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DVD REVIEWS

Scaring up some Halloween movies

Angry scorpions, a houseful of rats and people who eat people are among the delights.

October 29, 2003|Susan King | Times Staff Writer

This year's crop of creature features, horror flicks and chillers available on DVD for Halloween runs the gamut from an offbeat western to a tale of a beloved little ghost to a shocker about a group of feral cannibals living outside of Victorville. The only question is -- are you brave enough to watch?

Warner Home Video's offerings ($20 each) highlight the seminal stop-motion special effects of Willis O'Brien ("King Kong") and Ray Harryhausen.

Harryhausen came into his own with the low-budget 1953 monster movie "The Beast From 20,000 Fathoms" starring Paul Hubschmid, Ken Tobey and Paula Raymond. The story revolves around a huge, carnivorous dino awakening from a deep, centuries-old sleep in the northern polar ice cap after the U.S. government stages a secret atomic bomb test. Faster than you can say T. rex, this "Rhedosaurus" goes on a rampage that culminates in confrontation with the military on Coney Island. Harryhausen's beastie is a remarkable creation. The DVD also features a mini-documentary on the making of the film and a wonderful interview with Harryhausen and his lifelong friend, Ray Bradbury, whose story "The Fog Horn" inspired this film.

Veteran special effects wizard O'Brien was near the end of his long career when he created the mammoth insects for the cheesy but entertaining 1957 thriller "The Black Scorpion." Richard Denning and Mara Corday are among the human stars in this tale about a volcano eruption in Mexico that causes the unleashing of thousands of big, angry scorpions.

Harryhausen also supplied the dinosaurs for 1969's "The Valley of Gwangi," a truly offbeat western/horror film that stars James Franciscus and Richard Carlson. Members of a struggling Wild West show on tour in Mexico and a group of cowboys find themselves confronting dinosaurs in the Mexican desert. The creatures are among Harryhausen's best, especially the miniature horse. The DVD also includes the featurette "Return to the Valley," which finds numerous special effects artists at Industrial Light and Magic paying tribute to Harryhausen and the movie.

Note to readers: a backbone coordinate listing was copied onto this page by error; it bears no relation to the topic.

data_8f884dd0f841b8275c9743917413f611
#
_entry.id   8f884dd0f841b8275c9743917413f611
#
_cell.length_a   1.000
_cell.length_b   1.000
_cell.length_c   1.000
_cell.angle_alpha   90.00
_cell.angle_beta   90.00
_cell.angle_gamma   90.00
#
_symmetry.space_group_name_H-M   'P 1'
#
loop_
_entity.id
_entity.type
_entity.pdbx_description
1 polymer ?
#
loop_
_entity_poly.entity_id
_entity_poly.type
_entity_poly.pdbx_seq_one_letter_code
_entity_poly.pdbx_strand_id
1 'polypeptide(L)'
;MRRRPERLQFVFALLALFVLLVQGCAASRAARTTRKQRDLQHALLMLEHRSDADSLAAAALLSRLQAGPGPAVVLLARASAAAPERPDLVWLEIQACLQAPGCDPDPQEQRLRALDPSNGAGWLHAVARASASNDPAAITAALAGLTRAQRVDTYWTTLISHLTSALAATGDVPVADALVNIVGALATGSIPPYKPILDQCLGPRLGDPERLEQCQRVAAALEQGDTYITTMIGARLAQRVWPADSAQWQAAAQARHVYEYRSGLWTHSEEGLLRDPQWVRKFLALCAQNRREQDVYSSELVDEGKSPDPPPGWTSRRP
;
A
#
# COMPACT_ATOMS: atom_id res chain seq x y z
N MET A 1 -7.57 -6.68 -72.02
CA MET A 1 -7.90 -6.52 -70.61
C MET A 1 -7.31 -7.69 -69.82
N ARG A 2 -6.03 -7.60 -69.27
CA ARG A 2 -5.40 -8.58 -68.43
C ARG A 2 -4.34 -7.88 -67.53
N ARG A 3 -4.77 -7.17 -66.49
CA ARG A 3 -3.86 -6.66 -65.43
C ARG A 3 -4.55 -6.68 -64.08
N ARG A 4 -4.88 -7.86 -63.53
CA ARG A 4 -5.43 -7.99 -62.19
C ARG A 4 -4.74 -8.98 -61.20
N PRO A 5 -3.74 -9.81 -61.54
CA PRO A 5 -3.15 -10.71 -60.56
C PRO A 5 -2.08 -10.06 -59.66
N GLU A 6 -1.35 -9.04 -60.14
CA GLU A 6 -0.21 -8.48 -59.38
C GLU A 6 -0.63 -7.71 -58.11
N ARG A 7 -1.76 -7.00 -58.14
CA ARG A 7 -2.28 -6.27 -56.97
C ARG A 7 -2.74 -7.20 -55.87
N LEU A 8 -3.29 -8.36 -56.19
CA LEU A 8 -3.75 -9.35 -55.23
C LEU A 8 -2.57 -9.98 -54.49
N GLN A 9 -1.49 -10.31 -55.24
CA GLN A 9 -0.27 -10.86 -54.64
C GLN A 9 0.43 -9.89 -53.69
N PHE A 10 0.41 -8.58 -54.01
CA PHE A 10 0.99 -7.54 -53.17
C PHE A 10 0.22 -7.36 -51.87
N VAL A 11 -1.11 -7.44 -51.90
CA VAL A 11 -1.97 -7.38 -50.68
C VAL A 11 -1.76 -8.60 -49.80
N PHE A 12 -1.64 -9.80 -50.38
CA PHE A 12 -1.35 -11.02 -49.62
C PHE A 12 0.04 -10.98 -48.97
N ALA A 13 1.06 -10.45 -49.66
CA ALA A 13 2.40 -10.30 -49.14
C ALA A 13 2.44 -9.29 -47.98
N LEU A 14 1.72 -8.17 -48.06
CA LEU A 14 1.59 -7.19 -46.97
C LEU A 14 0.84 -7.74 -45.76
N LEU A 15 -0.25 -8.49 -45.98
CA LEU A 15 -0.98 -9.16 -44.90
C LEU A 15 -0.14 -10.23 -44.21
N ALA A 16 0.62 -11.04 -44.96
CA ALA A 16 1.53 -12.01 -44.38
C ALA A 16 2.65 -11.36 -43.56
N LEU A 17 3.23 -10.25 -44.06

Strictly for the kiddies is the special edition of the 1995 live-action/animated "Casper" (Universal, $20). Steven Spielberg is one of the producers of the film, which relies too much on special effects and not enough on story.

The DVD includes a lot of goodies for kids, including "Casper's Treasure Game," "Casper's Spooky Safety Tips" and "Casper's Scary Kitchen," a deleted musical sequence, a ho-hum "making of" documentary and low-key commentary from director Brad Silberling.

Paramount has unleashed two horror films ($20 each) from 1974 produced by Hammer Films, the famed British studio that specialized in creature features and made Peter Cushing and Christopher Lee stars. Both of the films, "Frankenstein and the Monster from Hell" and "Captain Kronos -- Vampire Hunter," were made during the studio's waning years and neither is on par with Hammer's best films produced in the late '50s and early '60s.

"Frankenstein" finds Cushing playing Dr. F for his sixth and last time. In this outing, he basically has taken over the insane asylum to which he had been sentenced. And he's still up to no good, killing off various inmates for body parts so he can make a new monster. His latest creation (David Prowse, who later became Darth Vader) is angry and violent -- possibly because of his bad makeup job.

Enter a young doctor (Shane Briant, who eerily resembles Clay Aiken) who was sentenced to the asylum for performing Dr. Frankenstein's old experiments. The DVD features very entertaining commentary from Prowse, co-star Madeline Smith and horror scholar Jonathan Sothcott.

"Captain Kronos -- Vampire Hunter" was written and directed by Brian Clemens of "The Avengers" fame but doesn't have the wit or panache of that classic spy series. Sort of a swashbuckler-meets-"Dracula," the film stars Horst Janson in the title role -- a cigar-smoking, samurai-sword-wielding, swaggering vampire hunter who travels the countryside with his hunchback assistant (John Cater) and an oversexed peasant girl (Caroline Munro). The digital edition features commentary from Sothcott, Clemens and Munro.

Along with Tobe Hooper's "The Texas Chain Saw Massacre" and John Carpenter's "Halloween," Wes Craven's "The Hills Have Eyes" is one of the seminal horror films of the 1970s. Shot on a shoestring budget in 1977 outside of Victorville, "Hills" revolves around a white-bread American family driving from the Midwest to California who decide to stray off the main road and get more than they bargained for once they encounter a feral family of cannibals. Susan Lanier, Robert Houston and Dee Wallace star in this taut, unsettling tale.

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